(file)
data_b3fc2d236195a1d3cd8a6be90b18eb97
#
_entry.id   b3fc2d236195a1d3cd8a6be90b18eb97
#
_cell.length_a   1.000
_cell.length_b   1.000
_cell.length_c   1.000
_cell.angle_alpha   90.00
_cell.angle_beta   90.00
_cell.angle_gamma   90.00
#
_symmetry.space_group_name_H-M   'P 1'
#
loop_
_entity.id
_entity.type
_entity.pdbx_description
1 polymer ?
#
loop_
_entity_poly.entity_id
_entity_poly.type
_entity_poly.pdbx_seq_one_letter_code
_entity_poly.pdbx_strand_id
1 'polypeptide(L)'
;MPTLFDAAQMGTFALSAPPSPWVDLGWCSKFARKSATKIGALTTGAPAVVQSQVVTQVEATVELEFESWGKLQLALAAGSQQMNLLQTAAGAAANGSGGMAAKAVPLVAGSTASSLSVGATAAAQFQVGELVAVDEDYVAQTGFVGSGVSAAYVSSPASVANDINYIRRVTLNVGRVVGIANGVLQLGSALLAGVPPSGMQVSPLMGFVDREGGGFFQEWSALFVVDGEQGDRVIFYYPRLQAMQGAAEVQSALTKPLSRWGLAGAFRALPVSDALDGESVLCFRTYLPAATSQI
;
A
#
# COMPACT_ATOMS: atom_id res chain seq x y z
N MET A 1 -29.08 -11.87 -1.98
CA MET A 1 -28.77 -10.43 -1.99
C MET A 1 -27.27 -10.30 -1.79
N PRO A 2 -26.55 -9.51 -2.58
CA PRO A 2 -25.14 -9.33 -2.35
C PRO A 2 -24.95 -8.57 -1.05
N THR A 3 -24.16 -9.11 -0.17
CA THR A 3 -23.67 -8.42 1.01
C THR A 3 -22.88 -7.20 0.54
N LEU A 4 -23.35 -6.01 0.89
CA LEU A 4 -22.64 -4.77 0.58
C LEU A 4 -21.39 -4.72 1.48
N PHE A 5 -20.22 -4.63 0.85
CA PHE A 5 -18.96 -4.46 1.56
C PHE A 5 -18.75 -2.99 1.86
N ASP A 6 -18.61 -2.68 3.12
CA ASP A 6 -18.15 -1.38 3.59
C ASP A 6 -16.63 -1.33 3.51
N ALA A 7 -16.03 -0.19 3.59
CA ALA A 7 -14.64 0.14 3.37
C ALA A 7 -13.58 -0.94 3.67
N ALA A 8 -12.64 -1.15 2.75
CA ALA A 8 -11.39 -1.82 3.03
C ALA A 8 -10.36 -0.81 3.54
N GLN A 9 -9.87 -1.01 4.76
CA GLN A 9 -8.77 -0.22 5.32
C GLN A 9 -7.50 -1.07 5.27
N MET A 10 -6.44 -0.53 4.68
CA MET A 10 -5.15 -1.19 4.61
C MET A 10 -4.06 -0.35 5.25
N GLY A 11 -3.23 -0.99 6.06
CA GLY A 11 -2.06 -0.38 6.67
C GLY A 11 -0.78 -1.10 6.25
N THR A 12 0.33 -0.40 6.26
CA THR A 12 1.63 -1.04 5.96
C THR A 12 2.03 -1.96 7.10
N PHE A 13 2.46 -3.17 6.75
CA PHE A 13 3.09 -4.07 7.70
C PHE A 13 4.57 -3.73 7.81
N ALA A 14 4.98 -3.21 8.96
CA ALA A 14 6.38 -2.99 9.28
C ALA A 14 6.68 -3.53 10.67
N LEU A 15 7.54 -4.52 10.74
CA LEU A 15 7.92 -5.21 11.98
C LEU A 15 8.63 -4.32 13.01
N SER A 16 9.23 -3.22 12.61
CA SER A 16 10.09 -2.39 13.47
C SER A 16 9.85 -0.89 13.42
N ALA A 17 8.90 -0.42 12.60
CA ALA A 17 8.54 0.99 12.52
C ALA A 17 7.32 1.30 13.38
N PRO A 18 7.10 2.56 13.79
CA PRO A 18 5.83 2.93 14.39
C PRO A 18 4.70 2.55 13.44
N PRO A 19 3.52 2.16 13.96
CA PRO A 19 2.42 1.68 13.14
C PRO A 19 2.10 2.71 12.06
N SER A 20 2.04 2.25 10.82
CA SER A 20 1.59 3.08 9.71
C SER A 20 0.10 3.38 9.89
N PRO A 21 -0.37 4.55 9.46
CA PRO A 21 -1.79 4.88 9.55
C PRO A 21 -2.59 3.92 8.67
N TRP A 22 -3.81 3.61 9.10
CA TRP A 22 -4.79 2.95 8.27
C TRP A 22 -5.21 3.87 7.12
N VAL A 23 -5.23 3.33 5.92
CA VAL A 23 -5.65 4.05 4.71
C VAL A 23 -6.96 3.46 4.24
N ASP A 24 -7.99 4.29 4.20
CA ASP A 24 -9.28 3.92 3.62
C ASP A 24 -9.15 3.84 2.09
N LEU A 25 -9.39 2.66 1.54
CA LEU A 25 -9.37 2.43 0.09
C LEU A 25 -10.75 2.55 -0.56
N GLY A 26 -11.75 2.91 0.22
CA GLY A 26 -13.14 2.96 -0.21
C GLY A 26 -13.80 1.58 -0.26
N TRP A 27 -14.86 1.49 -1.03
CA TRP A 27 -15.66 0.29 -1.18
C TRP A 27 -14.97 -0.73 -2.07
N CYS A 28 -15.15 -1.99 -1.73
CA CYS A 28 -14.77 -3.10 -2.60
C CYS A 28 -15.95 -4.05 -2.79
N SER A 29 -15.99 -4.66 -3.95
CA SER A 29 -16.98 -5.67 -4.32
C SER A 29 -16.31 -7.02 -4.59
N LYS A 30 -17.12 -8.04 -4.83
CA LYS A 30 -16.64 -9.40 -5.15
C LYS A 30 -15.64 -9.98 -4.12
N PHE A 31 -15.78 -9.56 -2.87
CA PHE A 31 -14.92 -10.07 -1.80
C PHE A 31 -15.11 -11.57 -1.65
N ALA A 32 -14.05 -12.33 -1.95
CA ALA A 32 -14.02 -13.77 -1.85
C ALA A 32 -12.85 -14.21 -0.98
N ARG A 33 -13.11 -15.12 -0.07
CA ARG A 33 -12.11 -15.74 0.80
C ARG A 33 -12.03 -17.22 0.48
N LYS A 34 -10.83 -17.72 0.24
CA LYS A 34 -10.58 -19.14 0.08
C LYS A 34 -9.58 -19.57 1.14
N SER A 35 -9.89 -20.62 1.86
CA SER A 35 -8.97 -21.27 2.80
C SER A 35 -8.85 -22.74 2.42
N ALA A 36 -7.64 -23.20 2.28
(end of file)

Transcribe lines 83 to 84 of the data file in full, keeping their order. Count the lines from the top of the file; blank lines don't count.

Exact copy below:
CA PRO A 18 5.83 2.93 14.39
C PRO A 18 4.70 2.55 13.44